LABOUR leader Ed Miliband has raised the possibility that former Chancellor Alistair Darling and other party “greybeards” could be brought into his shadow cabinet as he prepares for the next election.
In an interview with House magazine, the Labour leader also denied that he was lobbying to get his brother a job with the EU.
However, he hinted that he might bring back figures like Mr Darling, who is currently heading the Better Together campaign against Scottish independence.
He said: “My view on this is clear. I’m very happy with the Shadow Cabinet I’ve got. Those grey beards, old hands, are always good for offering advice, and that’s what they do.”
Mr Miliband also did an about turn on his decision last week to oppose an in/ out referendum on Europe and now says he will not rule it out.
And looking ahead to the general election Mr Miliband has also called for Ukip leader Nigel Farage to be included in the leaders’ TV debates as the anti-European Union party has climbed up the polls and is challenging the Lib Dems for third place in popular support.
Mr Miliband also accused Prime Minister David Cameron of trying to run away from the debates.
He said: “I sort of think let’s get the Prime Minister to the TV debates first. He seems to be sending out slightly mixed messages about the TV debates. Look, I just want to do the debates. I want the debate to happen wherever and whenever they can happen.
“So I sort of think it’s for the people who are organising the debates, and for me to start dictating who’s at the debates is not the right thing to do. Let’s get the people who are organising the debates to make the suggestions about how they want to do the debates. I think they are important, I think they were a good innovation, I think I feel warmer about them than the Prime Minister clearly does. I don’t think he should be ducking them.”
Explaining his decision to reject an in/out EU referendum last week, Mr Miliband said: “As time will pass our position will seem more and more like the right position for the country, which is: Should you commit now to an in/out referendum a year’s hence? Is that in the interests of our economy and people investing here? Is it in the interests of getting a good negotiating deal? Cameron himself said in [a Commons vote in] October 2011 [that] committing now to an in/out referendum will harm our negotiating stance.
“My answer to those questions is no, I don’t think it was the right thing to do, you know, so that’s the position we take. The way I would characterise that position is it right to commit now to an in/out referendum a year’s hence? No, it isn’t right now. Let’s do the negotiations and let’s see what emerges from the negotiations.”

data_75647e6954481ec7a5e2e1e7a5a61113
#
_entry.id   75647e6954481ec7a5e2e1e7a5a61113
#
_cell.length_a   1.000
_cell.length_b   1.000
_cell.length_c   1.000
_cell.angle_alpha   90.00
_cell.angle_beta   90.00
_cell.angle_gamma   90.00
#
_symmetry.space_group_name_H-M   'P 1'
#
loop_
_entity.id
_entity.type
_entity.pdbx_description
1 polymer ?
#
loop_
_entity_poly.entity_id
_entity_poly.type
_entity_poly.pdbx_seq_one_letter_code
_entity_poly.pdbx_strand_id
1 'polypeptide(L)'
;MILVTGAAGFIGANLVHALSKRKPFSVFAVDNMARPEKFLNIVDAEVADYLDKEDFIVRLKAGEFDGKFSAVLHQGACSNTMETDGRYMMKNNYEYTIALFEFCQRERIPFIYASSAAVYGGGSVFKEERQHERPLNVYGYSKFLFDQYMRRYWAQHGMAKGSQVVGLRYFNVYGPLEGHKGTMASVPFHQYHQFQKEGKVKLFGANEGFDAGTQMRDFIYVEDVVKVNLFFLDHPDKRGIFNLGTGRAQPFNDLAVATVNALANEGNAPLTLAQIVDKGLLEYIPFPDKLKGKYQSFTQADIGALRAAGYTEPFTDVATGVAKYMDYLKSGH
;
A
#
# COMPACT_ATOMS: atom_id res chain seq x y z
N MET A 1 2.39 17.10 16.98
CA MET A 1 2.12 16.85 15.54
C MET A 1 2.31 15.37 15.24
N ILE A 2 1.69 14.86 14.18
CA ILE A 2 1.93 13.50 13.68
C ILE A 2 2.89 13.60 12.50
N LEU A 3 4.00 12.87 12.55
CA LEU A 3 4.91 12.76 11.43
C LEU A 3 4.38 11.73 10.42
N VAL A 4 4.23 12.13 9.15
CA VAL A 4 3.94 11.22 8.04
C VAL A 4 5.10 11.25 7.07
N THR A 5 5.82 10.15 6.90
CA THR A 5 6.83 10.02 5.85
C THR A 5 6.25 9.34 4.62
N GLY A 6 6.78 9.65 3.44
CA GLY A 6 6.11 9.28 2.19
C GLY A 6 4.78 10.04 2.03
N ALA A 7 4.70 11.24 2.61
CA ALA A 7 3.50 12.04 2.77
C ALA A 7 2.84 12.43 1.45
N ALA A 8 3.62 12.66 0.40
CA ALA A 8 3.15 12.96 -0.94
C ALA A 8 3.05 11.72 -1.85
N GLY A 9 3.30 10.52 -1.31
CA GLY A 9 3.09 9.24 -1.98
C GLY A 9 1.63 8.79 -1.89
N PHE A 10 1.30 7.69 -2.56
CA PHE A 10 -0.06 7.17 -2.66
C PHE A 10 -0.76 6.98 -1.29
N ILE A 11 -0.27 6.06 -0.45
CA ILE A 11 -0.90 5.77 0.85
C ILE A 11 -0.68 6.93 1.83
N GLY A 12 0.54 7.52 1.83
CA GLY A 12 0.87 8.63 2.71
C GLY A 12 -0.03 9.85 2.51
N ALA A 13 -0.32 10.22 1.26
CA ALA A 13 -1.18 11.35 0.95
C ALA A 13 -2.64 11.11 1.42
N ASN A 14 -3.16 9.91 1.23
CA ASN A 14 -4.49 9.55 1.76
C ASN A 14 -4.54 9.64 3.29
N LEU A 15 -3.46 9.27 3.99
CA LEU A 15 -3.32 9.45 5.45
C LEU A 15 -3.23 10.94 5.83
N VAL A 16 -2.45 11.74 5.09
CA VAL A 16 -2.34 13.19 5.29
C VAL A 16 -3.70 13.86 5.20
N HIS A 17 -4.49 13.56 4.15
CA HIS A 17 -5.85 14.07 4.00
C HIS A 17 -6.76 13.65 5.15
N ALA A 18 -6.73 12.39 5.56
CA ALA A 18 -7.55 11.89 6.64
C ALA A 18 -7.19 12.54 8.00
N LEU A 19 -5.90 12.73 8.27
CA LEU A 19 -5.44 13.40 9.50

Mr Miliband also signalled that he’s set to anger European allies again by voting for a real terms cut in the EU budget for a second time in parliament.
Currently Prime Minister David Cameron is trying to negotiate a freeze but is under pressure to get a better deal after he was defeated by Labour and rebel Tory backbenchers on the issue last year.
Mr Miliband said: “We said the negotiating aim for David Cameron should be a real terms cut. That is the right place he should have been starting negotiations. That is our position but let’s see what he comes back, let’s see what deal he gets for Britain and then you’ve got to make a judgment because you’ve also got to make a judgment about what happens if the deal is rejected what the implications are of that, so let’s see what he comes back with.”
Mr Miliband also said he wanted his party to have fewer middle class candidates at the next election with a change in selection policy.
He said: “What you are going to see from us this year, as we select our candidates now the boundaries are settled, as we target those 100 or so seats for the general election, is a party reaching out to all parts of the country but also a party that’s going to get people from all backgrounds: business people; I want more people who are military and ex-military, like Dan Jarvis, in the party. People from all class backgrounds because frankly I think Parliament is too middle class and doesn’t have that diversity that it needs to have.”